I Wish Someone Had Told Me that I might be totally fine (joyful even) during the day but at night I might suffer from panic attacks. After the babies are in bed and things slow down for the night I might not be able to stop my mind from playing out horrific scenarios of my children being in pain. That I will lay in bed and plan out what I would say at their funerals because I just know something bad is going to happen. I just know it in my heart and bones. I wish someone had told me that anxiety twists your intuition until youʼve convinced yourself something bad will happen itʼs just a matter of what and when.

I Wish Someone Had Told Me that I might incessantly worry about my kids for quite possibly the rest of my life . The worry (anxiety) of are they getting enough to eat, are they sleeping enough, what if they catch this, what if they catch that, what if they fall and have to get stitches, what if a bully picks on them, what if theyʼll just never go pee in the friggin toilet ever (currently an issue for us over here), what if Iʼm not doing this right,
what if, what if, what if. Itʼs exhausting. PPD/A is exhausting. If youʼre experiencing such anxiety talk to your doctor, your partner, your friends, your parents; all of the above!

Once I diagnosed myself with PPD I went to the doctor and unloaded all of this on her in one big long breath. She said “I think if youʼre not feeling at least some of this when youʼre a new parent than you arenʼt awake.” (yes, my doctor is awesome). So in other words...This. Is. Normal.

I Wish Someone Had Told Me that having a baby might cause a somewhat-mid-life crisis. I donʼt know if itʼs the having of the children or the getting older but some real existential shit has been hitting the fan for me in the last two years. Iʼm guessing itʼs probably a little bit of both, but I think having a child is playing the bigger role. Becoming a parent has spurred me into Part II of my life. Itʼs caused me to question foundational pillars of my faith and, frighteningly at first, let some of them go. Itʼs put me on an exciting journey of enlightenment. I feel like Odysseus trying to find the way back to Ithaca! Luckily, there is some amazing literature out there to help with the existential crises that might accompany parenthood. Hurray! Iʼve recently read some great works that have lifted me out of my philosophical fog. In the interest of keeping this post on point, I will restrain from listing all the great books/podcasts/articles but let me know if you need some suggestions because I will ecstatically bombard you with my recommendations.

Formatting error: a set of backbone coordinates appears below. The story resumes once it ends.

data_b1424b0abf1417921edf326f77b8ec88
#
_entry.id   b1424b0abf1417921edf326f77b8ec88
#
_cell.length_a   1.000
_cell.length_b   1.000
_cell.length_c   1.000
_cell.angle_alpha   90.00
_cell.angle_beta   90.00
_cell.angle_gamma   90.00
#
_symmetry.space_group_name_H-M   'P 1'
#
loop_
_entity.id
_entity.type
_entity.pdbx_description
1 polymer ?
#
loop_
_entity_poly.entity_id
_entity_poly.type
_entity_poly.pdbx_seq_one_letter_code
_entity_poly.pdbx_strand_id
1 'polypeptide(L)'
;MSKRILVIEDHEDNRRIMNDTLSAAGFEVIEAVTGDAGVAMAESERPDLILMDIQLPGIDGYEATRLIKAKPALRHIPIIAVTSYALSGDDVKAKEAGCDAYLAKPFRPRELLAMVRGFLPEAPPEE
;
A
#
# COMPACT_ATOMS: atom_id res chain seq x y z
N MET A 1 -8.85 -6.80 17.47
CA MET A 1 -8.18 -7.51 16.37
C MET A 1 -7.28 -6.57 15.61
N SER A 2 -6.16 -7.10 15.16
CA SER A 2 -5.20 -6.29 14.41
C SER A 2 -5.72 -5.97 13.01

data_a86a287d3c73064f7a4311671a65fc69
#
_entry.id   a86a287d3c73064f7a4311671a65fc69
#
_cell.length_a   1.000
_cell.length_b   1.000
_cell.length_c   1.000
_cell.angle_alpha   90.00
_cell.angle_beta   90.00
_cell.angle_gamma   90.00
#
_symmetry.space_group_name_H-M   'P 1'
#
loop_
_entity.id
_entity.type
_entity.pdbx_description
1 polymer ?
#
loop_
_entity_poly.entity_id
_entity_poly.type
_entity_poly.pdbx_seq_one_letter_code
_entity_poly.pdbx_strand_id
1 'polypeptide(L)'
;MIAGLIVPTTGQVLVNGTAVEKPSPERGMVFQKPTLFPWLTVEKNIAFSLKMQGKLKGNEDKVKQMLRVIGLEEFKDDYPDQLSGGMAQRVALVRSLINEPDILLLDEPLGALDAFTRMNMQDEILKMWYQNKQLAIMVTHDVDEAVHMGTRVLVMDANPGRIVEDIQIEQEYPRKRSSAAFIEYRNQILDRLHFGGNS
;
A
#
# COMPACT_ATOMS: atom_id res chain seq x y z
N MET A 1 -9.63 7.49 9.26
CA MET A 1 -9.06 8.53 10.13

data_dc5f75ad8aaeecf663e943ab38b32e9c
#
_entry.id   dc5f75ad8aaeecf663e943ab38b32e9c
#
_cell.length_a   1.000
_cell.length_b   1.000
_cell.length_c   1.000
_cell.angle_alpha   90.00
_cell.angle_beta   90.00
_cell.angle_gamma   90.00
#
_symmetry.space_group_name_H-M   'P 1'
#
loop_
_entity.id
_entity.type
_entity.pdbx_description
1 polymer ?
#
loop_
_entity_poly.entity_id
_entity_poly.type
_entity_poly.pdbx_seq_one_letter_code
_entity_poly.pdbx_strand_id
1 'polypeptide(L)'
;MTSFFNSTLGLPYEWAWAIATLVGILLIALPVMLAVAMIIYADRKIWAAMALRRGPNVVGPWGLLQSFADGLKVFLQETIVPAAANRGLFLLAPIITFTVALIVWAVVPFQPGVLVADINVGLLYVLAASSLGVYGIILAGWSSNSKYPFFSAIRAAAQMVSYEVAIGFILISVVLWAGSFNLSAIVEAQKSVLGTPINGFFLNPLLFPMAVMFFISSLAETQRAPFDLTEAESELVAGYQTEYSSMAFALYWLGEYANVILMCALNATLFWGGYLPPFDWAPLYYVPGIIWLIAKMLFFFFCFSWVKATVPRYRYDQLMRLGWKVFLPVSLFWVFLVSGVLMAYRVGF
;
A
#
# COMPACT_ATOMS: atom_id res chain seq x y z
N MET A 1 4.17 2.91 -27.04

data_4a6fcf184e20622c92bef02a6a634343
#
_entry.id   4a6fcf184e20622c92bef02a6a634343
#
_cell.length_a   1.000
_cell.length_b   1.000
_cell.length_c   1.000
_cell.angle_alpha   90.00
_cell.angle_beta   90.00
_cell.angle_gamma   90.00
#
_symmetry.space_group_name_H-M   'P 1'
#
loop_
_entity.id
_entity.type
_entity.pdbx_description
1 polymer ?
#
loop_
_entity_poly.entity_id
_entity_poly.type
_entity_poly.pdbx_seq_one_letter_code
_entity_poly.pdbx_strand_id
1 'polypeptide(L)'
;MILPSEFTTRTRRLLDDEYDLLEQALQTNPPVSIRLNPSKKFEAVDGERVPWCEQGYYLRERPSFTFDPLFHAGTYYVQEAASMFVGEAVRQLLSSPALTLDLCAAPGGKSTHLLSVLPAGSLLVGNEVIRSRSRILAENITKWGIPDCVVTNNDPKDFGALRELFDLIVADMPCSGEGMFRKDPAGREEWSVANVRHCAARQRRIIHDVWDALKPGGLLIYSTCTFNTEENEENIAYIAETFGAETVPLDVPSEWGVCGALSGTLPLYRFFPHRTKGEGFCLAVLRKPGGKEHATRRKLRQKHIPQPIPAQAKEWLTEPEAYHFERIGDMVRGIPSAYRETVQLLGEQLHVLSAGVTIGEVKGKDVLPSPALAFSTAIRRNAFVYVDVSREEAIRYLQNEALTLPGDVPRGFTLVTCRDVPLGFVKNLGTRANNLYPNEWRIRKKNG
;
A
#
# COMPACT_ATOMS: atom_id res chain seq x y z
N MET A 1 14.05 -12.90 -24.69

These are just a few of the experiences I was not prepared for when becoming a mother. I realize these are some pretty negative waves and I am (at least I hope I am) in the minority with my despondency. I recently talked to my mom about all of this and she told me she didnʼt feel remotely this down and out when she had me or my brothers, which is good or else there might not be as many of us!

So those of you who are pregnant... Iʼd imagine that this might have freaked you out just a tad. But if anything stays with you let it be this: while I was unprepared for the depth and severity of these feelings, I am very grateful for them. As I said before, itʼs because of all of this that I feel my eyes have been opened! An enlightening is happening! Theyʼve given me a new, profound understanding for the relationship between God (parent) and Jesus (Son). Theyʼve given me empathy. Theyʼve set my feet on a path that would not have been found otherwise.

And to those of you that might have just had a kid or have had one for a while and are feeling all the feelings...I hope this makes you feel less alone, more normal and above all hopeful.

1 comment:

  1. Thank you for this super honest post. A really tough journey...babies do bring us into strange new depths. Beautiful to think about God the Father understanding these relationships through Jesus..and of course through us as his children now.